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The Lyme Inn – The Best of the Old and the New

The Best of the Old and the New

This article will appear in the fall issue of Here in Hanover.
by Karen Wahrenberger photos by Lynn Bohannon

Lyme Inn manager Jack Elliott refers to Lyme as “a living town”—one of those few remaining towns that still hold together like a big family. He adds, “We know each other’s dogs’ names.” He and his attentive staff (a few recruited from his soccer team) create a small-town oasis at the Inn, which faces the Lyme Green and the Lyme Congregational Church built in 1812. “We are in the business of providing a nest for people while they are away,” he says.

Built in 1809, the Inn was renovated down to the studs in 2011, but it retains the charm of another era. Jack and his two partners purchased the Inn in 2014 and added a conference room too. Original hand-hewn beams in the suites and a stone foundation, as well as the original green shutters, provide the character of the historic building, while the private marble bathrooms with soaking tubs and glass showers in guests’ rooms offer luxury. The furniture throughout is a mixture of antique and opulent modern New England. Whimsical paintings of large-eyed cows and a corner chess set decorate the common area. Gardens and a terrace allow for relaxing and enjoying birdsong.

Everything is sparkling clean, including the wide wooden floorboards that, notably, do not creak. The guest-room walls have three sheets of drywall for sound proofing, and a new elevator leads to the 14 rooms on the second and third floors, which have wildlife-themed artwork, flat-screen TVs, and high-speed Wi-Fi.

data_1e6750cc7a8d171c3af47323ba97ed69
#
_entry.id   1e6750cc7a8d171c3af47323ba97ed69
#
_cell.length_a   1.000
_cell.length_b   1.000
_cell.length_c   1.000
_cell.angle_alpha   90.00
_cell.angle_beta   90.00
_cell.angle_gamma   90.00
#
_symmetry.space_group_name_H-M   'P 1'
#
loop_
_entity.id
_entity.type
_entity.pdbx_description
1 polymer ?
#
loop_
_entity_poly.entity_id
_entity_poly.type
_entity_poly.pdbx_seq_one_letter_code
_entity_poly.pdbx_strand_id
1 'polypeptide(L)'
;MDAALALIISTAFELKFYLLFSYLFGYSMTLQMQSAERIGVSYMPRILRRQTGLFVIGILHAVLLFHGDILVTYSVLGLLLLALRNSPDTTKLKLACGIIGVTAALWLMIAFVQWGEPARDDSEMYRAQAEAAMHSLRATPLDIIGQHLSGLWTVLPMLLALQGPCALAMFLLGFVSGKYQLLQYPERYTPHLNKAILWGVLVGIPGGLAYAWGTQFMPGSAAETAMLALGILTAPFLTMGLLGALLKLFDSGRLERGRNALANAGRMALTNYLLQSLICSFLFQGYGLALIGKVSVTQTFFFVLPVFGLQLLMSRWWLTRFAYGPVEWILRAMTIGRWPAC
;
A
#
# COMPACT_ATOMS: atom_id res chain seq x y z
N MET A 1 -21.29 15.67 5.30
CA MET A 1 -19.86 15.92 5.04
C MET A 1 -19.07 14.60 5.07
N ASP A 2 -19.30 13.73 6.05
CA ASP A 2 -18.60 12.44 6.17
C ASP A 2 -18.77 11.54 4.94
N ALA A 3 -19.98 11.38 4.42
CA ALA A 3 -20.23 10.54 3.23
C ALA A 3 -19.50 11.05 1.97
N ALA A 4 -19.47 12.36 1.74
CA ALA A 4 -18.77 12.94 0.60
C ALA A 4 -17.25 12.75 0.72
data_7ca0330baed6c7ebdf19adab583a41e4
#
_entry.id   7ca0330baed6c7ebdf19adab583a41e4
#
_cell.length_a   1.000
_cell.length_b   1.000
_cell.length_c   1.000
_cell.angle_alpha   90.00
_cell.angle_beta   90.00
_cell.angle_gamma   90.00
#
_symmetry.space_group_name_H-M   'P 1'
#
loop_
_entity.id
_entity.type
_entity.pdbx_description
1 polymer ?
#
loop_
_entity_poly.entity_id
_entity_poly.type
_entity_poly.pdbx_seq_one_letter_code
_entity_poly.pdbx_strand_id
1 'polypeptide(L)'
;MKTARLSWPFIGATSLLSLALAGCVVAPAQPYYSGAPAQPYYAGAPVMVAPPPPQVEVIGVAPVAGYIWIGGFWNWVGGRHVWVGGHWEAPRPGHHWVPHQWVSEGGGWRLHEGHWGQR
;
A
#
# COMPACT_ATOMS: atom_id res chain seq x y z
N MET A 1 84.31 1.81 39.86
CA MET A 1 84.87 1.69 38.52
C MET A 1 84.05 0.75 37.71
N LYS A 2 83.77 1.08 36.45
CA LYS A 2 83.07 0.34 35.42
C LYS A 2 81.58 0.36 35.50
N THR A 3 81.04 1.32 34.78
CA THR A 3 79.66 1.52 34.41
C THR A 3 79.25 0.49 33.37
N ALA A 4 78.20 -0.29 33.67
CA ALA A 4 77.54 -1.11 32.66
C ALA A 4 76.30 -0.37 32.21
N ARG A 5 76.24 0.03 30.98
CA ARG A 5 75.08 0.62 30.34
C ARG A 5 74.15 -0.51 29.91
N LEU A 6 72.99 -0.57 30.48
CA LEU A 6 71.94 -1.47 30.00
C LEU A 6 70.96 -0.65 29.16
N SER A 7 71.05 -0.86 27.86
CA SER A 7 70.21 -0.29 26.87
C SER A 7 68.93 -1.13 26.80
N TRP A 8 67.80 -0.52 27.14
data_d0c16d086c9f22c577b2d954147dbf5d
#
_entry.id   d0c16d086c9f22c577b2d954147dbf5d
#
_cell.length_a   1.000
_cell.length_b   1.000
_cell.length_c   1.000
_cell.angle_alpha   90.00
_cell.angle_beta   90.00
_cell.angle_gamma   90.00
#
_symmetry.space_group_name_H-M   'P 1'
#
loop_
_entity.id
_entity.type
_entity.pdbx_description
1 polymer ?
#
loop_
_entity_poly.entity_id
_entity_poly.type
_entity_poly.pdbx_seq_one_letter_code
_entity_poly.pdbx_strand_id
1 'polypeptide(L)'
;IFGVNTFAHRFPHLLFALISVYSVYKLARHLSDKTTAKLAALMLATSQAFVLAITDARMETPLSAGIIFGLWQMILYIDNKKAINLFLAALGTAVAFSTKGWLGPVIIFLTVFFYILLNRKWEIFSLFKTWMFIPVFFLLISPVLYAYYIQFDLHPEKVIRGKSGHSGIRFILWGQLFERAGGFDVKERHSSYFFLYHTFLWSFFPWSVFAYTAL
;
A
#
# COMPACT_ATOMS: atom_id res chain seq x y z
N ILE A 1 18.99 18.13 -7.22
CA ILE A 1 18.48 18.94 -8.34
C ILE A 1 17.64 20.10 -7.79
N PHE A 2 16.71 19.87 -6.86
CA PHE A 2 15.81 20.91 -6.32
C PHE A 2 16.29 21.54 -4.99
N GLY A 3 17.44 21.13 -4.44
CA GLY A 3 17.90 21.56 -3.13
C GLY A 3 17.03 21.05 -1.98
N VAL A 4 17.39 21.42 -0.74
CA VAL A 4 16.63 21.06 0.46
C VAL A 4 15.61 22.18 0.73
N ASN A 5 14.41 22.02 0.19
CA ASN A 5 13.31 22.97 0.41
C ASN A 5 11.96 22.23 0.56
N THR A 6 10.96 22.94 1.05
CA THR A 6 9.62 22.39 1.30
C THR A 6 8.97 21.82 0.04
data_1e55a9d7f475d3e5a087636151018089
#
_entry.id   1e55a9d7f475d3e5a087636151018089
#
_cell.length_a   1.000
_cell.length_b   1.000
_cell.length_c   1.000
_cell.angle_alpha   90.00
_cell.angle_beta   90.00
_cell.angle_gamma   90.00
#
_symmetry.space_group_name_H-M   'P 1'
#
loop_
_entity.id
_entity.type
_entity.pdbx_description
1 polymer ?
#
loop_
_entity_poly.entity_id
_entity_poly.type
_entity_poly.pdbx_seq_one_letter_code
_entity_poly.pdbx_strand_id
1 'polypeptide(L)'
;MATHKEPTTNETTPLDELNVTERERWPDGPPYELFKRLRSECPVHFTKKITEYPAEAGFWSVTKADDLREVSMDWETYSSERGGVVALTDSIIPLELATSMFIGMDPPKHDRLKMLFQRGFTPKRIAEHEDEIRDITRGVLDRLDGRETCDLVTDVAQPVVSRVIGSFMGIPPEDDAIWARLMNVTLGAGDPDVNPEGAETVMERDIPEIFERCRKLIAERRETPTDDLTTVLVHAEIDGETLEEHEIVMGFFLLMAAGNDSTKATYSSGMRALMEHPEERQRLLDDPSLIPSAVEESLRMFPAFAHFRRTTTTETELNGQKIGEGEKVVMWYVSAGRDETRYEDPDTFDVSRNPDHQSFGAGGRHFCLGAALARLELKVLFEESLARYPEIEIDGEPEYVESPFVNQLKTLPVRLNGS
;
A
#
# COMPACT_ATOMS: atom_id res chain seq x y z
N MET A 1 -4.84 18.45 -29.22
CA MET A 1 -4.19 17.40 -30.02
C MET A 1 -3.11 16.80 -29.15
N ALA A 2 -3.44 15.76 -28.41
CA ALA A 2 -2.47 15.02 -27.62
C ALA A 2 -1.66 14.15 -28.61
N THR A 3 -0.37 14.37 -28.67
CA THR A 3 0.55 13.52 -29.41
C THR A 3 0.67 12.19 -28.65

The customer satisfaction ratings for the Inn are the highest in the entire Upper Valley area and in the top 2 percent of the country. Nowhere in the Upper Valley can such high-end guest rooms (with Ariana’s breakfast buffet included) be found at such reasonable rates. The easy 20-minute drive from Hanover passes Christmas tree and turkey farms as well as views of the Connecticut River.

The Inn has nearby opportunities for ice skating, snowshoeing, and cross- country skiing and is a 10-minute drive from Dartmouth Skiway. Swimming is available at Post Pond, and cyclists are attracted to some of the most scenic gravel roads in the country.

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